Christian Freiburghaus

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Treatment of severe bleeding and the performance of surgery in haemophilia patients with inhibitors creates severe problems. It is generally agreed that treatment is most effective if circulating levels of factor VIII/IX can be achieved long enough for control of haemostasis. Immunoadsorption with protein A for the removal of inhibitor has improved(More)
The ultimate goal in the treatment of haemophilia patients with inhibitors is to eradicate permanently the inhibitor and induce tolerance. Here we summarize our experience at the Malmö centre regarding tolerance induction according to the Malmö Treatment Model. The protocol includes immunoadsorption if needed, neutralization of inhibitor and replacement(More)
Hot (explosive) hydrogen burning or the Rapid Proton Capture Process (rp-process) occurs in a number of astrophysical environments. Novae and X-ray bursts are the most prominent ones, but accretion disks around black holes and other sites are candidates as well. The expensive and often multidimensional hydro calculations for such events require an accurate(More)
We give an overview of chemical equilibria in explosive burning and the role which neutron and/or proton separation energies play. We focus then on the rapid neutron-capture process (r-process) which encounters unstable nuclei far from beta-stability with neutron separation energies in the range 1-4 MeV. Its observable features, like the abundances, witness(More)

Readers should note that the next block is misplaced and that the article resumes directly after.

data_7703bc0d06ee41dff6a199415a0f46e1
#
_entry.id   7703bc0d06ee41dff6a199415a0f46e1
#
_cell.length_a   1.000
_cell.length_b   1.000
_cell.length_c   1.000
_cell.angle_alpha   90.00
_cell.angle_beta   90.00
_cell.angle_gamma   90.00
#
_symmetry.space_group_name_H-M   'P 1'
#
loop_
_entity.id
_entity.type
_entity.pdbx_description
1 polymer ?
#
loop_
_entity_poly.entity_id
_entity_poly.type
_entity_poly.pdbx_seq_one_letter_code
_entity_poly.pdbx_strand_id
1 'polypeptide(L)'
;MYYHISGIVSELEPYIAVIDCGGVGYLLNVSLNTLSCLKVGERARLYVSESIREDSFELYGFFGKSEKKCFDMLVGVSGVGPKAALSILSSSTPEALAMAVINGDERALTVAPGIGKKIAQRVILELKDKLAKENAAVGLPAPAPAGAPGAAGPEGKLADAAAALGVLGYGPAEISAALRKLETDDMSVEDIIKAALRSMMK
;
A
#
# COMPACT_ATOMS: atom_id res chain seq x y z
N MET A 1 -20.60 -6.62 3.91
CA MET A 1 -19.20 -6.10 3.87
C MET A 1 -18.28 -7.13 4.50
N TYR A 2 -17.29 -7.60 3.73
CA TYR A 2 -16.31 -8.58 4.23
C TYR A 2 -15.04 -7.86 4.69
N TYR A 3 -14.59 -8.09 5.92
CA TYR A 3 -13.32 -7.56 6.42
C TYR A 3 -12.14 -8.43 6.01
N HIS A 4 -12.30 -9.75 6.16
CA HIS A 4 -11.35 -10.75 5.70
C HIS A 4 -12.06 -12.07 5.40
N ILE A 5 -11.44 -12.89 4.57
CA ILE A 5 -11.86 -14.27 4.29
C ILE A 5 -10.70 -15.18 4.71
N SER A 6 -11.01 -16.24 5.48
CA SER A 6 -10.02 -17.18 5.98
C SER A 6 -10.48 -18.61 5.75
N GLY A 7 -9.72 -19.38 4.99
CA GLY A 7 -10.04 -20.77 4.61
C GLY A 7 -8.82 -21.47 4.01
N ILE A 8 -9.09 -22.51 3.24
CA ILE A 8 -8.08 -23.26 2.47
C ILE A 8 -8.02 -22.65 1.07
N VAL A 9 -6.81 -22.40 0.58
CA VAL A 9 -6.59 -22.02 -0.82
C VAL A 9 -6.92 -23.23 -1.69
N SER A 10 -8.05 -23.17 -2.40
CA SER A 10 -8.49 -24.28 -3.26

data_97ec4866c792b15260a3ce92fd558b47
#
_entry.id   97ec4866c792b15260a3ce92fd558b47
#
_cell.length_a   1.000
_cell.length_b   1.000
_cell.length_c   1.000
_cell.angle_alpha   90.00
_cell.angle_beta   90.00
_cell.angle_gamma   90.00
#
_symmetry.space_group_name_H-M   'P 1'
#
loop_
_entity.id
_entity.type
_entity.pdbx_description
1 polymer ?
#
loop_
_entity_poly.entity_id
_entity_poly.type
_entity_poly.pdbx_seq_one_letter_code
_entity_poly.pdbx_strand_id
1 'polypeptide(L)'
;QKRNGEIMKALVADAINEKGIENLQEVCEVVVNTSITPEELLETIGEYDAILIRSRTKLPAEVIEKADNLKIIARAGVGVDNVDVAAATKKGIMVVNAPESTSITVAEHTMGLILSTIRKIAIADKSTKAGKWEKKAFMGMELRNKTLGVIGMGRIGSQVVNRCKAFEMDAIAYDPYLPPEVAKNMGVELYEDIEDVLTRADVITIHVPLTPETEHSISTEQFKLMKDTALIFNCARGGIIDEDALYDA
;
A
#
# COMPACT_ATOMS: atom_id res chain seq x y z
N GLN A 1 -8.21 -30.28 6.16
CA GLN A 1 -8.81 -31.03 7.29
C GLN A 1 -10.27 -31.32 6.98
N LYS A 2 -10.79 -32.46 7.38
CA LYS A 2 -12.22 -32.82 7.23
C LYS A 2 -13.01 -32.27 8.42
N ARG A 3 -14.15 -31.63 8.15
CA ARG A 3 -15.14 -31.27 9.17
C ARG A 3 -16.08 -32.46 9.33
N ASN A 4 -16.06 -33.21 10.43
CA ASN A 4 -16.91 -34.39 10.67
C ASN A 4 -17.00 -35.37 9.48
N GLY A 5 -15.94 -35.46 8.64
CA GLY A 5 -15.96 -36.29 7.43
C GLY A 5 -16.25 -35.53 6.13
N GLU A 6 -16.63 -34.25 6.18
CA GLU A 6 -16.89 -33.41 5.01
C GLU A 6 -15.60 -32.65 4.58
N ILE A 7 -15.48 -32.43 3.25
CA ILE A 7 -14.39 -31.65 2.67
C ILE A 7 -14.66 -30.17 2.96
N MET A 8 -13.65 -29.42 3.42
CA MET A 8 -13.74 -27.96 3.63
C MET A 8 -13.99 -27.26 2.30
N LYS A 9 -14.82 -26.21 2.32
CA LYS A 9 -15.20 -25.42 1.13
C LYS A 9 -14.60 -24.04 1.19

A 39-year-old patient, suffering from severe haemophilia B and antibodies against factor IX, has twice been treated with extracorporeal protein A-Sepharose adsorption followed by conventional substitution therapy in combination with immunosuppression (cyclophosphamide). On both occasions, separated by a 2-year interval, the same procedure was followed(More)
The feasibility of extracorporeal adsorption of 1.5-3 L plasma on protein A-Sepharose was investigated in six patients with advanced cancer. Anticoagulation with heparin was associated with respiratory distress syndrome in two patients, most likely caused by complement activation as indicated by a transient leukopenia during plasma reinfusion and appearance(More)
  • F.-K. Thielemann, F. Brachwitz, +5 authors W. R. Hix
  • 2008
Type II supernovae (SNe II) are linked to the gravitational collapse of massive stars (M>8M) at the end of their hydrostatic evolution. The resulting central hot proto-neutron star cools via neutrino emission. Neutrino opacities and transport determine the neutrino emission luminosity, which, together with the neutrino heating eeency in adjacent layers, is(More)